Wednesday 23 March 2011

Lakenheath at dusk

Last stop en route from Norfolk to Poole, there was just time to stop at Lakenheath RSPB for the last couple of hours of daylight. Reed Buntings were numerous around the visitor centre feeders. Cranes were apparently present but not seen by me. A few pairs each of Marsh Harrier and Egyptian Goose were around, and as the light was fading two Barn Owls came into view. This one headed off with its kill to a nest in a derelict building.

Cliff-top Buntings

An overnight stay in Cromer enabled an early morning visit to West Runton where Lapland Buntings are regular in the clifftop fields. Two birds were present in good light along with Skylarks, Linnets and a lone Ringed Plover.

Tuesday 22 March 2011

Up with the Larks

Shorelark is a bird I have never managed to photograph well, so after an overnight stay at Wells I stopped at Cley to look for the birds reported the previous day before heading off to work in Cromer. After a careful approach, simply standing still in the shingle was enough to gain the confidence of four of these charming birds which were close enough for me to hear their soft contact calls.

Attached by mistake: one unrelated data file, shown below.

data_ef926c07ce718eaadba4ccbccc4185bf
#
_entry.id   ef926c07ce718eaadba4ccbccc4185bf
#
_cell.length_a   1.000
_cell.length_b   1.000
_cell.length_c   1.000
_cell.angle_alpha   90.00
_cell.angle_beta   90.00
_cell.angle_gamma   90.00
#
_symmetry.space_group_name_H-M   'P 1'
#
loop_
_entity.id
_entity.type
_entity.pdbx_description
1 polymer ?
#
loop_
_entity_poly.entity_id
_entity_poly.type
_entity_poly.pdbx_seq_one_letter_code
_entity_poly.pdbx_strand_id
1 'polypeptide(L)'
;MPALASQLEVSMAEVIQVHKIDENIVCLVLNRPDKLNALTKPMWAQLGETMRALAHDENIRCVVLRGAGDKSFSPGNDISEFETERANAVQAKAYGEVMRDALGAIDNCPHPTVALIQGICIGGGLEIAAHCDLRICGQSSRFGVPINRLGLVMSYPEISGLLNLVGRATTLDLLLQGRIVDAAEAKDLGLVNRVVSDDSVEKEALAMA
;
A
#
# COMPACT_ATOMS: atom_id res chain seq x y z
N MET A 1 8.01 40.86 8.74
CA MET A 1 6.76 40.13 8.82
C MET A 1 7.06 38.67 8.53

Monday 21 March 2011

Titchwell waders

I watched the old Parrinder Hide being bulldozed during my last visit to Titchwell RSPB in summer 2009. I returned today to find it had been replaced by a pretty major structure with sleek rooflines, swish glass windows and funky stools instead of benches. This is all part of the RSPB's response to coastal change in the area, accepting the inevitability of erosion and rising sea levels and rolling back inland to a new line of defence - a serious piece of engineering.

Human visitors have different views on this change - but this Avocet (top), photographed from the path, and Ruff (below), seen from the hide, seemed to be taking it all in their stride.

Last of the Pink-feet

This apparently injured bird was one of only two Pink-footed Geese I saw on the North Norfolk coast today. Plenty of Brents still around, and resident Greylags, but the many thousands of wintering Pink-feet and White-fronts had presumably headed off to their breeding grounds.

Garden birds. But not mine.

Steve Akers' superb display of garden birds made up for the disappointment of dipping on the Oriental Turtle Dove (see previous post). We have lived in a garden-less house for the last 2 years and our star bird was undoubtedly the Black Redstart which spent a day outside the kitchen window in our small shared courtyard just after we moved in.

Blackcap, Bullfinch (top), Brambling (middle) and Great Spotted Woodpecker pictured here were the highlights from Chipping Norton. The Brambling was one of about 6, the Bullfinch one of a pair, accompanied by large numbers of commoner garden birds.